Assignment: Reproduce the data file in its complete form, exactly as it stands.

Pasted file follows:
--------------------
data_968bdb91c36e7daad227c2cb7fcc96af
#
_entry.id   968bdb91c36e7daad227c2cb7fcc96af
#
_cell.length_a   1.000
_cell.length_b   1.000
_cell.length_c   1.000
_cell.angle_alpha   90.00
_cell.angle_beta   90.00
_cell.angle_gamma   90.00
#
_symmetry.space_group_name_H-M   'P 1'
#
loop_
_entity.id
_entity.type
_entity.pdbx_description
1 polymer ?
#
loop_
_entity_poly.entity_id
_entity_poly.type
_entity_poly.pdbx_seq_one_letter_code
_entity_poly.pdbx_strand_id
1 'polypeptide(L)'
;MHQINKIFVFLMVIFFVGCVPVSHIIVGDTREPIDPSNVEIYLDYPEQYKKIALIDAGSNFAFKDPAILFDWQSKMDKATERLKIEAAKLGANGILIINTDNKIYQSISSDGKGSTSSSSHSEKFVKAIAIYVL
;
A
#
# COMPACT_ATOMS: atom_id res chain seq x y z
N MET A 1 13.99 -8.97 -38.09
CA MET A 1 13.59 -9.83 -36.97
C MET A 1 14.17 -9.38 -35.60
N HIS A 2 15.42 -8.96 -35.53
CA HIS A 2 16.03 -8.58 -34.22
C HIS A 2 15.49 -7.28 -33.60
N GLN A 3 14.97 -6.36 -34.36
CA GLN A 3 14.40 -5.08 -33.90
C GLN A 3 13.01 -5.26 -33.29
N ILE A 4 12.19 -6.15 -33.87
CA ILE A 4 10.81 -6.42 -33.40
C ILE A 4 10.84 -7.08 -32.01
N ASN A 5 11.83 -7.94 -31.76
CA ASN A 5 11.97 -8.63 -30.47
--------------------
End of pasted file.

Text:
data_968bdb91c36e7daad227c2cb7fcc96af
#
_entry.id   968bdb91c36e7daad227c2cb7fcc96af
#
_cell.length_a   1.000
_cell.length_b   1.000
_cell.length_c   1.000
_cell.angle_alpha   90.00
_cell.angle_beta   90.00
_cell.angle_gamma   90.00
#
_symmetry.space_group_name_H-M   'P 1'
#
loop_
_entity.id
_entity.type
_entity.pdbx_description
1 polymer ?
#
loop_
_entity_poly.entity_id
_entity_poly.type
_entity_poly.pdbx_seq_one_letter_code
_entity_poly.pdbx_strand_id
1 'polypeptide(L)'
;MHQINKIFVFLMVIFFVGCVPVSHIIVGDTREPIDPSNVEIYLDYPEQYKKIALIDAGSNFAFKDPAILFDWQSKMDKATERLKIEAAKLGANGILIINTDNKIYQSISSDGKGSTSSSSHSEKFVKAIAIYVL
;
A
#
# COMPACT_ATOMS: atom_id res chain seq x y z
N MET A 1 13.99 -8.97 -38.09
CA MET A 1 13.59 -9.83 -36.97
C MET A 1 14.17 -9.38 -35.60
N HIS A 2 15.42 -8.96 -35.53
CA HIS A 2 16.03 -8.58 -34.22
C HIS A 2 15.49 -7.28 -33.60
N GLN A 3 14.97 -6.36 -34.36
CA GLN A 3 14.40 -5.08 -33.90
C GLN A 3 13.01 -5.26 -33.29
N ILE A 4 12.19 -6.15 -33.87
CA ILE A 4 10.81 -6.42 -33.40
C ILE A 4 10.84 -7.08 -32.01
N ASN A 5 11.83 -7.94 -31.76
CA ASN A 5 11.97 -8.63 -30.47